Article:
Of course, with two ambitious people in the mix, a ‘clash of egos’ will happen now and again; what may be experienced is grabby behaviour, undermining and grand-standing. The shadow of ego is intransigence, a lack of empathy and even aggression. Being on the receiving end of this can bring out paranoia and a break down of trust. As one MD once told me: ‘it wasn’t enough for my business partner to take all the glory, they had to annihilate me in the process.’
The rebuilding of trust is key. As the writer David Brooks reminds us, 'people in companies filled with trust move flexibly and cohesively. ... People in trusting cultures find it easier to organise and operate large corporations. Trust creates wealth.'
Is it possible to turn it around?
When things do go toxic, communication is the first thing to go. So can things be turned around?
I believe they can. People push the ‘nuclear button’ in relationships because they feel like they are not being heard, frustrated that they have no more options.
But there are always options. As relationship psychotherapist Esther Perel reminds us:
'People fight because they want to feel that they matter, that the other person respects what they're going through. A simple 'I can see where you're coming from' is deeply validating. When your experience is acknowledged, you feel sane. The two of you don't have to agree, but you do have to acknowledge that there's another person who experiences the event very differently from you.’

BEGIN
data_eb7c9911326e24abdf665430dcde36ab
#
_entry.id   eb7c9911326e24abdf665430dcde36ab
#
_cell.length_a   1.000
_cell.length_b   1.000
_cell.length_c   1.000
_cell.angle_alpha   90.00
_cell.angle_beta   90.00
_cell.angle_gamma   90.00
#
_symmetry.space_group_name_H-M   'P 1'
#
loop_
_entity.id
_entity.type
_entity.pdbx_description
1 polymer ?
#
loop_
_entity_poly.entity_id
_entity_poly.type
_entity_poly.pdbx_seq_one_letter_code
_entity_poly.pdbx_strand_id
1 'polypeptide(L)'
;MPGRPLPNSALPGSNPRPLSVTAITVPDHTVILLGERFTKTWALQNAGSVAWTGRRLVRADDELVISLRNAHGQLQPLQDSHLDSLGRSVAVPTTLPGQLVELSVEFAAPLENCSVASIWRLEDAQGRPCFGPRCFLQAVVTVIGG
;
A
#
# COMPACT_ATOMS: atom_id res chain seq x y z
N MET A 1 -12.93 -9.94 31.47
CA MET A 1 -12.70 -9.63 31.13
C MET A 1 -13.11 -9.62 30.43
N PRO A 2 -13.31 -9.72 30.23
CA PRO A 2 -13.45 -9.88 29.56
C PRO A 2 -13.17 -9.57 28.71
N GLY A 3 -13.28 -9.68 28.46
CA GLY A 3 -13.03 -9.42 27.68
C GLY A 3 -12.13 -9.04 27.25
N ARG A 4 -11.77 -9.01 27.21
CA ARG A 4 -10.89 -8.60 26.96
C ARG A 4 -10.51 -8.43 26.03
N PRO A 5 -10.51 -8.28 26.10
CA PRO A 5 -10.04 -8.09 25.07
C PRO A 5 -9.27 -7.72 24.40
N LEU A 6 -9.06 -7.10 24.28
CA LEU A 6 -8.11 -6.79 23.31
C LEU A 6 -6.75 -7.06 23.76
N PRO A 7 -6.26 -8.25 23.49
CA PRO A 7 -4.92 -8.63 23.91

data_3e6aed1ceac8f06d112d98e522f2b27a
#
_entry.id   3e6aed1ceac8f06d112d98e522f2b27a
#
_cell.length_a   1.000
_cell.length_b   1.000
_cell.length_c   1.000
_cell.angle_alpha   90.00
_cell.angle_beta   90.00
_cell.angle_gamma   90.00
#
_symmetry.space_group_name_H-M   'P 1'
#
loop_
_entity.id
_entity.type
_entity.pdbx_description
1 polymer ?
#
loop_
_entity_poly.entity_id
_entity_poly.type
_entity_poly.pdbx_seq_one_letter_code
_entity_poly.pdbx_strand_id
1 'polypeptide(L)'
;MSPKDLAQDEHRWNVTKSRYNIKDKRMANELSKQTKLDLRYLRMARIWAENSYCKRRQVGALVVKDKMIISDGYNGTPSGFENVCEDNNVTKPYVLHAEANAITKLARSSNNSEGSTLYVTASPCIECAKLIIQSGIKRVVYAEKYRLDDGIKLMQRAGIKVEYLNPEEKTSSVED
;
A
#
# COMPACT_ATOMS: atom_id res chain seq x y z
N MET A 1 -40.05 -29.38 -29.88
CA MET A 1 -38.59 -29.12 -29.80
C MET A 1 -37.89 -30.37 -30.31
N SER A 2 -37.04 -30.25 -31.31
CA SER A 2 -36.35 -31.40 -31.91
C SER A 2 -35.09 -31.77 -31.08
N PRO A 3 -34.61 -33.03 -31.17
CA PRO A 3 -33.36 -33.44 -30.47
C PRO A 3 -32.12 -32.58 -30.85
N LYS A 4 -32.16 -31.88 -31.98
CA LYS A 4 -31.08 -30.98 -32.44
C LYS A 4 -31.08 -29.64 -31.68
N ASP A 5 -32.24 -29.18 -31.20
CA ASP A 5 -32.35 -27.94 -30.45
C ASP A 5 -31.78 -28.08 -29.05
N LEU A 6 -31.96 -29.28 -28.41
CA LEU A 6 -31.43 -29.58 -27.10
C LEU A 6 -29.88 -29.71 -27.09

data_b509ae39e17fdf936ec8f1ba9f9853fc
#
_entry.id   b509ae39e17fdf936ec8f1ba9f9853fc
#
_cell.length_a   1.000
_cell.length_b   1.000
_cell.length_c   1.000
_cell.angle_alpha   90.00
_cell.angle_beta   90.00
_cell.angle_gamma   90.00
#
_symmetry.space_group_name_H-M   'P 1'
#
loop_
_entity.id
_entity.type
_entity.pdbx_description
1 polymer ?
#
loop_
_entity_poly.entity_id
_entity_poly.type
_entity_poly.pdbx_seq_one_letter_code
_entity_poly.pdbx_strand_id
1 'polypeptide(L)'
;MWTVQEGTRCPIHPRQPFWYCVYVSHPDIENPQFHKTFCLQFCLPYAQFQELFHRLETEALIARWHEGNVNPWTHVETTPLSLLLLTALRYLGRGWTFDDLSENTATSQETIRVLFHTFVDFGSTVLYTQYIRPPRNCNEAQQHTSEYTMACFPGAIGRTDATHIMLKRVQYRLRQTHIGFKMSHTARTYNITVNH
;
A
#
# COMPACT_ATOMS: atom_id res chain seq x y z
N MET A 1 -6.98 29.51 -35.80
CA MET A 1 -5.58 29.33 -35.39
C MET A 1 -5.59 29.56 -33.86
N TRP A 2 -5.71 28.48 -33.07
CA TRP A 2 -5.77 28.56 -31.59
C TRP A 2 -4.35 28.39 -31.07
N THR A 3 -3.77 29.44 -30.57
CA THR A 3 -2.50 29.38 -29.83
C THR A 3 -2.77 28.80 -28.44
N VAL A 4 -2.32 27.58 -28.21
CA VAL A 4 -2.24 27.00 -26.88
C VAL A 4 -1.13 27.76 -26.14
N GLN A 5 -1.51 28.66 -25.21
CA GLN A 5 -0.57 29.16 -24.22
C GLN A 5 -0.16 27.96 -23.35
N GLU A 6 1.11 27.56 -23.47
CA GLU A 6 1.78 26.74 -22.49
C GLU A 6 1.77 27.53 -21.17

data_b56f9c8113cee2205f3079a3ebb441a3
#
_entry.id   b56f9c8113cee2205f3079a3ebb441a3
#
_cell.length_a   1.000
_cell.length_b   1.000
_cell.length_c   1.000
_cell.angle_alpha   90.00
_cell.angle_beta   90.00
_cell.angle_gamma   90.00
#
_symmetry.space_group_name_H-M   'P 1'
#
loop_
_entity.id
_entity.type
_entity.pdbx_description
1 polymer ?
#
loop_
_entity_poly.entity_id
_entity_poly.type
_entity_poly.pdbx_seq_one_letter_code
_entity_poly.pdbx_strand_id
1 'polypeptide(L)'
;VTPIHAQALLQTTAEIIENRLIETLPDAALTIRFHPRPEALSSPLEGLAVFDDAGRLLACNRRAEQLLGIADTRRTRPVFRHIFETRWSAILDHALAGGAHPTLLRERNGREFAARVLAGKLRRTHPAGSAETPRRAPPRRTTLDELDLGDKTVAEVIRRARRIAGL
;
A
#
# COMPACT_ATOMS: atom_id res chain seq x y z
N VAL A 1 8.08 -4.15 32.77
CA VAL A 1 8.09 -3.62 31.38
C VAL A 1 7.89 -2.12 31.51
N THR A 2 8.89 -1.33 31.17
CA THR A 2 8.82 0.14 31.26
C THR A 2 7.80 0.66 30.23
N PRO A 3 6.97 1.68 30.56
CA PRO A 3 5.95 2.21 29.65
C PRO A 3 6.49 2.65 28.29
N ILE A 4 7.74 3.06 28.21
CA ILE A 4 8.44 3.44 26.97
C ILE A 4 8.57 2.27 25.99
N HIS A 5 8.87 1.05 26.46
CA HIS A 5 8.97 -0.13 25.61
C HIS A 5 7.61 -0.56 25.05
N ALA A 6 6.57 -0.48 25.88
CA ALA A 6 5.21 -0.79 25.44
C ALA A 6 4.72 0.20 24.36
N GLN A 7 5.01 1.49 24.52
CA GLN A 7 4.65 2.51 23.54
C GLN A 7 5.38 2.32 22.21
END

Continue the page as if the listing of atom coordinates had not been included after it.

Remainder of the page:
Stepping back may involve taking a line that you have never considered before.
You will need to own your part in the breakdown and to explore why you respond the way you do to other people’s behaviour. This is not about self-blame rather it's about knowing yourself more deeply and using that knowledge to benefit the business partnership.
This is where counselling comes in. Often in small businesses there is no HR department to mediate, (your experience of HR may not even be that satisfactory) and being at the top can be lonely. Deciding to do counselling will allow you to be heard, acknowledged and validated. Through this process you will begin to understand why you respond the way you do to your business partner’s actions. You will be able to communicate your feelings more effectively. This will not only benefit your business relationships but personal relationships too. It is a win win all round.
I currently offer one-to-one business counselling, which may give you some individual space and reflective time to explore what you bring to your business and way of working. However if you and your business partner would prefer a 'couples counselling' approach, please feel free to contact me as I have trusted colleagues who work in this way.